- Jeep's Gladiator arrives in SA three years since its global debut.
- Shares underpinnings with Wrangler and RAM 1500 heavy-duty truck.
- It goes anywhere, packed with every feature you could want in a 4x4.
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"My name Is Maximus Decimus Meridius, Commander of the Armies of the North, General of the Felix Legions and loyal servant to the True Emperor, Marcus Aurelius. Father to a murdered son, husband to a murdered wife. And I will have my vengeance, in this life or the next."
Ok, it's a bit cheesy to open the piece with one of the greatest monologues from one of the most outstanding motion pictures of all time, Gladiator (2000). Still, I've just returned from a blistering bundu-bashing excursion in a vehicle bearing the namesake. Yes, the Jeep Gladiator Rubicon is finally in South Africa, three years since it set the double-cab segment alight with fierce off-road purpose.
Like Maximus in the film, the Jeep Gladiator does not back down from a fight. But why should it, as it's built to best the best off-roader Jeep has ever made. Under its skin, upfront, it shares some commonality with the Wrangler, while most of its rear underpinnings come from the heavy-duty RAM 1500. As far as double-cabs go, beefy doesn't come meatier than this. Let's tuck in.
Surprisingly comfortable on the road
The Gladiator combines rugged utility, versatility and functionality. It features Jeep's, arguably, industry-leading Command-Trac and Rock-Trac 4x4 systems, third-generation Dana 44 axles, Tru-Lock electric front- and rear-axle lockers (diff locks), a Trac-Lok limited-slip differential, and a segment-exclusive sway-bar disconnect wrapped up in bespoke BF Goodrich off-road tyres.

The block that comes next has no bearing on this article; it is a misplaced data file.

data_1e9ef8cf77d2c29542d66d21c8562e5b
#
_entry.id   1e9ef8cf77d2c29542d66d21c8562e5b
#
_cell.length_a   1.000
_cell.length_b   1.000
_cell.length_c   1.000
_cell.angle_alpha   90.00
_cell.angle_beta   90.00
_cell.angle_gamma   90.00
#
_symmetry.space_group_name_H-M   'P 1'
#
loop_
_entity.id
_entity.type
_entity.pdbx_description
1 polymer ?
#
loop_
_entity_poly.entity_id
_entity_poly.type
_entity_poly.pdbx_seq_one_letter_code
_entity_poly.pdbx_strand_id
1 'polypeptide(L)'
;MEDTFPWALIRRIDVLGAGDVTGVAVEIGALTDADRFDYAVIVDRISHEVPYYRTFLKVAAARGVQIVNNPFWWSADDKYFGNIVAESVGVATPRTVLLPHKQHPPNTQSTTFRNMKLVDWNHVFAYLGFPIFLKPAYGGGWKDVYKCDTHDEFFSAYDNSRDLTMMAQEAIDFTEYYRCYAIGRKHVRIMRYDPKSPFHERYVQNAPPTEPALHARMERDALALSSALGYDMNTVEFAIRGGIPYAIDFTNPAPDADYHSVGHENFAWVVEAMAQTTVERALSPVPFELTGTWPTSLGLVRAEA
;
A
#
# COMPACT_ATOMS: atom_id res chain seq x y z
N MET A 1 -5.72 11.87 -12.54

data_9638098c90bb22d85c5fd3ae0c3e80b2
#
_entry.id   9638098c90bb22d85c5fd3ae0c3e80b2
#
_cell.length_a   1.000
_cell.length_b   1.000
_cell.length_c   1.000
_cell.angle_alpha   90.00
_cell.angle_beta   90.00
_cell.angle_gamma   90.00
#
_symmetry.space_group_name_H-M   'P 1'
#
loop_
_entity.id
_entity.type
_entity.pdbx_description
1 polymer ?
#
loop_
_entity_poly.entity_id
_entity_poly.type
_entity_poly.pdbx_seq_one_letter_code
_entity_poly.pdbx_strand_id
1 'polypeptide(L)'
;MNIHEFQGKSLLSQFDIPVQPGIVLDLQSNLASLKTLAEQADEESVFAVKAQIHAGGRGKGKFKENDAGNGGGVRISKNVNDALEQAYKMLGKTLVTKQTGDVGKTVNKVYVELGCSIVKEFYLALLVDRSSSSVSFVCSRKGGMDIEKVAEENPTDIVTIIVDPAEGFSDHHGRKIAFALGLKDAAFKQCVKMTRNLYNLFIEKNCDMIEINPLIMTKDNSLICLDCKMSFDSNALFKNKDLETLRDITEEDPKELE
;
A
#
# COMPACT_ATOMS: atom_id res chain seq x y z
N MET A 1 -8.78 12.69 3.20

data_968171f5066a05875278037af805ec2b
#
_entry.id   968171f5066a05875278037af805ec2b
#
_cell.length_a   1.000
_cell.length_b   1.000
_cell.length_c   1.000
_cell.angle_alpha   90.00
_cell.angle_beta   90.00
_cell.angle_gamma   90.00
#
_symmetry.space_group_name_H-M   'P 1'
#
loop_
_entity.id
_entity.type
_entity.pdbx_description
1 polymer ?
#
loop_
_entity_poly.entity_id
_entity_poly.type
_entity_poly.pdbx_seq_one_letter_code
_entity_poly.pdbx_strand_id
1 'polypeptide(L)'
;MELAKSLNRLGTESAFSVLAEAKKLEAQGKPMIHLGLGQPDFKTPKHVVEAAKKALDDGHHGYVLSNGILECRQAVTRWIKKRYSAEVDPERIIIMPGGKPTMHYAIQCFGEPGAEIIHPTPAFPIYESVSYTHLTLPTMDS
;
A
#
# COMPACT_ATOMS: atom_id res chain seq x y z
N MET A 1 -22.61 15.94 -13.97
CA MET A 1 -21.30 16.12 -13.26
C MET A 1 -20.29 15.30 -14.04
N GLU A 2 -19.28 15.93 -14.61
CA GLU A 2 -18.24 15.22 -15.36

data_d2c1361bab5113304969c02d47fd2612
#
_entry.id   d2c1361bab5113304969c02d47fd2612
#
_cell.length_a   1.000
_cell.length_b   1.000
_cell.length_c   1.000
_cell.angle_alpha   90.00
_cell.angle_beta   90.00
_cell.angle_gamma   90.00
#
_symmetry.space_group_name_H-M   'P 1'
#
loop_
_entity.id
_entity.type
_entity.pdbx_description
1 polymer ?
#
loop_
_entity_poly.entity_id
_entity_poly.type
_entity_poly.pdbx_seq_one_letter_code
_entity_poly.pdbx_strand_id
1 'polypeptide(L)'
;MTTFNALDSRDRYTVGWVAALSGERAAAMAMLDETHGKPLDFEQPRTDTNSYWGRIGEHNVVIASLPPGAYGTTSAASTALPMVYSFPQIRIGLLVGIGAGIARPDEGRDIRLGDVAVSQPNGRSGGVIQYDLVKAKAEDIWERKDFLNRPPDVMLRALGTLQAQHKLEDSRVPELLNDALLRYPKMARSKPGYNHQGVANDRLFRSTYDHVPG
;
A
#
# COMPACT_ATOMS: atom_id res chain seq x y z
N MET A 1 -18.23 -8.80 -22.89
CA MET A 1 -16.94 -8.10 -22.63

On the road from the launch venue at Forum Homini in the Cradle of Humankind to our off-road excursion at the Hennops 4x4 Trail in Hartbeespoort, it proved compliant on the road. It doesn't roll or pitch too much on the street, making the ride pleasant. The steering manners on the road are also respectable as it doesn't feel as lazy when negotiating bends and turning compared to traditional double cabs.
Fitted with heavy-duty Fox shock absorbers (two-inch units) and tremendously heavy-duty suspension components, you'd expect it to feel uncomfortable on the road, but it's not. In fact, thanks to its rigidity and meaty wheels and tyres, you gain confidence on the road being able to bash through those unavoidable potholes without having to replace your spleen, tyre, and rim. Overall, you'll be pleased with its ride and handling on the tarmac, especially if you're already driving a double cab.
An unstoppable force in the dirty stuff
After a quick driver briefing to maintain safety on the course, we hit the Hennops Dongas playpen, littered with deep ruts and chassis twisters. We've tested off-roaders here in the past, but this time, with all the Gladiator's driving aids, it was a very different experience.
Simply engage 4L to access the low-range gears via a dedicated shifter, press Offroad+ on the centre console and lock the diffs. You can control the off-road driving aids via the high-resolution touchscreen or press the hard keys on the console; it's up to you. Either way, once you've put the vehicle into its hardcore setting, you simply choose a safe line through your obstacle and apply gentle throttle. The car sorts out everything, managing the traction at each wheel to let it grip or slip as needed.
During a few obstacles, I thought, this is it, I'm going to roll, but the Gladiator maintained its composure more than me. It simply gobbled up dongas, mud ruts, inclines, descents, axle benders and kept ticking. We had 10 Gladiators in our fleet, and none of them threw a warning sign or let any of the testers down. Jeep says it boasts an approach angle of 43.6 degrees, a break-over angle of 20.3 degrees, a departure angle of 26 degrees, and a ground clearance of 249mm, allowing the Gladiator to go anywhere. And it can, as it proved at the launch.